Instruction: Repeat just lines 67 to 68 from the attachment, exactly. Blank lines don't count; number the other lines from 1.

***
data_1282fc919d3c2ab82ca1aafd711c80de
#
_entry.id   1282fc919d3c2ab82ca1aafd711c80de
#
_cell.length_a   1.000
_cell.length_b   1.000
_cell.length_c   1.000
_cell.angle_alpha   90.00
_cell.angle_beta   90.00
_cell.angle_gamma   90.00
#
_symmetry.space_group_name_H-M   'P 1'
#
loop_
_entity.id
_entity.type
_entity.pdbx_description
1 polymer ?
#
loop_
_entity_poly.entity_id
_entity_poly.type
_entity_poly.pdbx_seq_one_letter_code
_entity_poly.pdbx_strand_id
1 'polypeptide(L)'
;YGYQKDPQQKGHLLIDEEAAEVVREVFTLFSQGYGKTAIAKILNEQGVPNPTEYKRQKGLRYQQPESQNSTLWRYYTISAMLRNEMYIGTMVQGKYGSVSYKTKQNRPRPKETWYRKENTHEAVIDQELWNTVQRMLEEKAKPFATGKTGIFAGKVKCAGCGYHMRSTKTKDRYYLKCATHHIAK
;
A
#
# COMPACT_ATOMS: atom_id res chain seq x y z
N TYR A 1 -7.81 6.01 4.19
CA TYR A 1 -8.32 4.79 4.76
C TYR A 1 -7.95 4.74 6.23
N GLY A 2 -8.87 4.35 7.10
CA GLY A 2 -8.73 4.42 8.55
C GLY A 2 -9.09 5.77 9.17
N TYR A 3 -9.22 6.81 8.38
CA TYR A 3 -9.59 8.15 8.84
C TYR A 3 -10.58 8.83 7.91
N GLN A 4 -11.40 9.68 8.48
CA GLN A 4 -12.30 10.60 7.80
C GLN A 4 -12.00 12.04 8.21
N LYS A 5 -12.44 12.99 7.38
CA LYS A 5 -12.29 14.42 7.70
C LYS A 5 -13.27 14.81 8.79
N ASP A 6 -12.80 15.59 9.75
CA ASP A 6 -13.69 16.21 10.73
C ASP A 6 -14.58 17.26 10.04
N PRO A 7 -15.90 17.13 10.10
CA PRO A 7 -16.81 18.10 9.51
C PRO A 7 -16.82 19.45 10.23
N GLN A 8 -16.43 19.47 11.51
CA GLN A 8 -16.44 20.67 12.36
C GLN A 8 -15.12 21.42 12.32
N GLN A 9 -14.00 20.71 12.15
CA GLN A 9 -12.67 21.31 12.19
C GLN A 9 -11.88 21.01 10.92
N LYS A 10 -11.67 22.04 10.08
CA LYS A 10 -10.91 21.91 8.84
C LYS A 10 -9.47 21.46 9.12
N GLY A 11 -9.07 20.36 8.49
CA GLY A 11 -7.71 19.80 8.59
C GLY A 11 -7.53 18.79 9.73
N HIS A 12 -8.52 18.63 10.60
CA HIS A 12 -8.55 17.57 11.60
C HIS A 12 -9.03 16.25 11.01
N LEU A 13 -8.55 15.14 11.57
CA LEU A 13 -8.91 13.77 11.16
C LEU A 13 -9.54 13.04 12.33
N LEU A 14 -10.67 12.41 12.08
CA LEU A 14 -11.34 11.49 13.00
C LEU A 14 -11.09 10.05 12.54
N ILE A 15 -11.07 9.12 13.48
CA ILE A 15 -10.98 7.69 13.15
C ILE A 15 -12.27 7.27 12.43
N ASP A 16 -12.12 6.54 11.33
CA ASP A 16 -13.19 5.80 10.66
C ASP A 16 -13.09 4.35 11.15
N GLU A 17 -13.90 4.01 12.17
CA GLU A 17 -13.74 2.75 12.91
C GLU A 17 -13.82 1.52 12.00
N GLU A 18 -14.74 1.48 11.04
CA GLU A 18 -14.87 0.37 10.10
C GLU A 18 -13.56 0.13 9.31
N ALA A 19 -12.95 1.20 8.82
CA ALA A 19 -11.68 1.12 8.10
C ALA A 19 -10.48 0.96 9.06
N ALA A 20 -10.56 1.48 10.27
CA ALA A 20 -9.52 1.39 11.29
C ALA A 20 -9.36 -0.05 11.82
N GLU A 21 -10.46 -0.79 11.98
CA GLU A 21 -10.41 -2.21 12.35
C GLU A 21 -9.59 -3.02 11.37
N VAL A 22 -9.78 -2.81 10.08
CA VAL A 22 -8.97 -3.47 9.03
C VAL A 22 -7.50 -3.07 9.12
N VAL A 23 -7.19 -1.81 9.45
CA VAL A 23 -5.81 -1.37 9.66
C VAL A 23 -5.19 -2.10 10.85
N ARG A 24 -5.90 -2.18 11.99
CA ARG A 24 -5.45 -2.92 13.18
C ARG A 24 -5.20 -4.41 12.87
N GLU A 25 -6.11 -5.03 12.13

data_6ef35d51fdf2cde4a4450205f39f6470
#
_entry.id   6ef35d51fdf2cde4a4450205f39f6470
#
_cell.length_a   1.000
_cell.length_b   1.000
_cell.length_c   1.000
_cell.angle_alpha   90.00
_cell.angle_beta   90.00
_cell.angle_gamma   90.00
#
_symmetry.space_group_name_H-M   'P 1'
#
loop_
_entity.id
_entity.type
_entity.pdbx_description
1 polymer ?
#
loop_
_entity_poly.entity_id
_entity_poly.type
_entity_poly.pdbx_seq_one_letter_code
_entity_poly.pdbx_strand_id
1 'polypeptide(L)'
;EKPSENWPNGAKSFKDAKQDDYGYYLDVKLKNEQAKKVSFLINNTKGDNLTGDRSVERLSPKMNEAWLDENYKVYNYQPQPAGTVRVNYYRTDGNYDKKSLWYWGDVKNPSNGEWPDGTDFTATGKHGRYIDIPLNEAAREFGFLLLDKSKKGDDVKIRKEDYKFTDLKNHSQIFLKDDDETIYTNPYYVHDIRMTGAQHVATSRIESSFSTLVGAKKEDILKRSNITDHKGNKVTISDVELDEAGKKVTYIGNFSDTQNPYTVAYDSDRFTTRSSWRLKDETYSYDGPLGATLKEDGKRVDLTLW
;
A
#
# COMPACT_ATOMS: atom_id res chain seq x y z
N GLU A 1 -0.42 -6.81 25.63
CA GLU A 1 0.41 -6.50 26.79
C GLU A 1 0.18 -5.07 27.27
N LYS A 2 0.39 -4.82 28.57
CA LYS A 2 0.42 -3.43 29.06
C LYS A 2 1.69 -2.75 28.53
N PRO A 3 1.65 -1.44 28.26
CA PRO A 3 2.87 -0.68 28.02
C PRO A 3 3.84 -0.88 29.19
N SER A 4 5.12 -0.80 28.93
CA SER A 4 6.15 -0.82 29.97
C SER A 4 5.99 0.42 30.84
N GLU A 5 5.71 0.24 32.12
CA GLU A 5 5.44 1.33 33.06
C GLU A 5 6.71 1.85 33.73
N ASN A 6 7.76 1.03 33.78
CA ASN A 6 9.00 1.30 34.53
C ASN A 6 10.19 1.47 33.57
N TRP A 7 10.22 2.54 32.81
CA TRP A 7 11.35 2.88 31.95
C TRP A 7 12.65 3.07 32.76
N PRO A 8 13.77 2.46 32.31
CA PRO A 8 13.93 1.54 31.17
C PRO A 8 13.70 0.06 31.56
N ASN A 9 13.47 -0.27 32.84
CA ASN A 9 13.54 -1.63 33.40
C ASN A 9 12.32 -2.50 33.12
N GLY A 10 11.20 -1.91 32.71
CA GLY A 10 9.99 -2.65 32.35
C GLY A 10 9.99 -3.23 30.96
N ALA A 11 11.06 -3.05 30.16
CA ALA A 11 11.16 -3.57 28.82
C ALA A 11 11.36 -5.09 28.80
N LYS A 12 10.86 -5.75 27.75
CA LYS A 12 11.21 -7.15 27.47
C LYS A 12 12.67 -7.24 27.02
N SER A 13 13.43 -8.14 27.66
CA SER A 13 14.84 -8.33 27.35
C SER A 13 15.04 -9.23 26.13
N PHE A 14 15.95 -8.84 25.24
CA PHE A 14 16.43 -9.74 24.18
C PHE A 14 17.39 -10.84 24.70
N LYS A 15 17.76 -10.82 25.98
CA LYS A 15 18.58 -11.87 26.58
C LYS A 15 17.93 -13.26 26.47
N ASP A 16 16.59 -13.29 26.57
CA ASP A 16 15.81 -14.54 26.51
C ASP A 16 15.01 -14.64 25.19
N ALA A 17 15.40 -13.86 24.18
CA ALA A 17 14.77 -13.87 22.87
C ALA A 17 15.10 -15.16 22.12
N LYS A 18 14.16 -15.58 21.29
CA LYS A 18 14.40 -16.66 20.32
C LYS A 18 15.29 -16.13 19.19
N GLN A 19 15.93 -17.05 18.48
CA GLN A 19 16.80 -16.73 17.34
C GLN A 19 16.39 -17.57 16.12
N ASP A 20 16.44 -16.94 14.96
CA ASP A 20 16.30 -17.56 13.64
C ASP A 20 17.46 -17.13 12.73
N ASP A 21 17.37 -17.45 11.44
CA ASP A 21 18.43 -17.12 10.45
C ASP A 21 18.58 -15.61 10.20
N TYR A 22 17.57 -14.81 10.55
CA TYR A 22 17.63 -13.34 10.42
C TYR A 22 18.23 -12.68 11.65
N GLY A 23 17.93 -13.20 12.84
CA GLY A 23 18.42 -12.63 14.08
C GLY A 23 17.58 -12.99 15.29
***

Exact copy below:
N LEU A 13 -8.55 15.14 11.57
CA LEU A 13 -8.91 13.77 11.16